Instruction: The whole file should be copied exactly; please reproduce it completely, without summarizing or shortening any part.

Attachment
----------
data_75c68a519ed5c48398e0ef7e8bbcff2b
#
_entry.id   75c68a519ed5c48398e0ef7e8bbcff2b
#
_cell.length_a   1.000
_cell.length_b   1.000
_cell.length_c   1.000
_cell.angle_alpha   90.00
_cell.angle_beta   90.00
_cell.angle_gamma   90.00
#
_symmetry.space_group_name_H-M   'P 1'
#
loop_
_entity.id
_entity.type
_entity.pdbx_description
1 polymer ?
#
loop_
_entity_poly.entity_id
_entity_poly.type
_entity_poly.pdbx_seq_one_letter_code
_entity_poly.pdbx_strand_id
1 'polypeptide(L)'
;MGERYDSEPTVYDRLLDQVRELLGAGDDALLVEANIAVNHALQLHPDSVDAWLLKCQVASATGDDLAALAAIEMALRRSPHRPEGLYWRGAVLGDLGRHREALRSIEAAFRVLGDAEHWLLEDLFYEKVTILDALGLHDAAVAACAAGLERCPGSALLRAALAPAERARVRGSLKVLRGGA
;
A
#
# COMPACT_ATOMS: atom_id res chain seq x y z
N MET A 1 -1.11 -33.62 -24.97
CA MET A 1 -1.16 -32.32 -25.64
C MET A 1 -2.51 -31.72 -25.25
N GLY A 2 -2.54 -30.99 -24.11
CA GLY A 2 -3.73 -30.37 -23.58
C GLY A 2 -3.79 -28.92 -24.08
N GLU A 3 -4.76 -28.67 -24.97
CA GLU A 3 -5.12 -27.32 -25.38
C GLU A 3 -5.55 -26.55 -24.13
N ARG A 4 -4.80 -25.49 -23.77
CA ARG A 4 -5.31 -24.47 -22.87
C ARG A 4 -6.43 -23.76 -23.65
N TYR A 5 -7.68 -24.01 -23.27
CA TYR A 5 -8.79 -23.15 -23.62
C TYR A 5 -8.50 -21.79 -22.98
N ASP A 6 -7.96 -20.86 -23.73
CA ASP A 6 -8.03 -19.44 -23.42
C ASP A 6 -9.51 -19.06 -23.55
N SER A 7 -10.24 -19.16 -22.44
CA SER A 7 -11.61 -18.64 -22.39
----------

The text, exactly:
data_75c68a519ed5c48398e0ef7e8bbcff2b
#
_entry.id   75c68a519ed5c48398e0ef7e8bbcff2b
#
_cell.length_a   1.000
_cell.length_b   1.000
_cell.length_c   1.000
_cell.angle_alpha   90.00
_cell.angle_beta   90.00
_cell.angle_gamma   90.00
#
_symmetry.space_group_name_H-M   'P 1'
#
loop_
_entity.id
_entity.type
_entity.pdbx_description
1 polymer ?
#
loop_
_entity_poly.entity_id
_entity_poly.type
_entity_poly.pdbx_seq_one_letter_code
_entity_poly.pdbx_strand_id
1 'polypeptide(L)'
;MGERYDSEPTVYDRLLDQVRELLGAGDDALLVEANIAVNHALQLHPDSVDAWLLKCQVASATGDDLAALAAIEMALRRSPHRPEGLYWRGAVLGDLGRHREALRSIEAAFRVLGDAEHWLLEDLFYEKVTILDALGLHDAAVAACAAGLERCPGSALLRAALAPAERARVRGSLKVLRGGA
;
A
#
# COMPACT_ATOMS: atom_id res chain seq x y z
N MET A 1 -1.11 -33.62 -24.97
CA MET A 1 -1.16 -32.32 -25.64
C MET A 1 -2.51 -31.72 -25.25
N GLY A 2 -2.54 -30.99 -24.11
CA GLY A 2 -3.73 -30.37 -23.58
C GLY A 2 -3.79 -28.92 -24.08
N GLU A 3 -4.76 -28.67 -24.97
CA GLU A 3 -5.12 -27.32 -25.38
C GLU A 3 -5.55 -26.55 -24.13
N ARG A 4 -4.80 -25.49 -23.77
CA ARG A 4 -5.31 -24.47 -22.87
C ARG A 4 -6.43 -23.76 -23.65
N TYR A 5 -7.68 -24.01 -23.27
CA TYR A 5 -8.79 -23.15 -23.62
C TYR A 5 -8.50 -21.79 -22.98
N ASP A 6 -7.96 -20.86 -23.73
CA ASP A 6 -8.03 -19.44 -23.42
C ASP A 6 -9.51 -19.06 -23.55
N SER A 7 -10.24 -19.16 -22.44
CA SER A 7 -11.61 -18.64 -22.39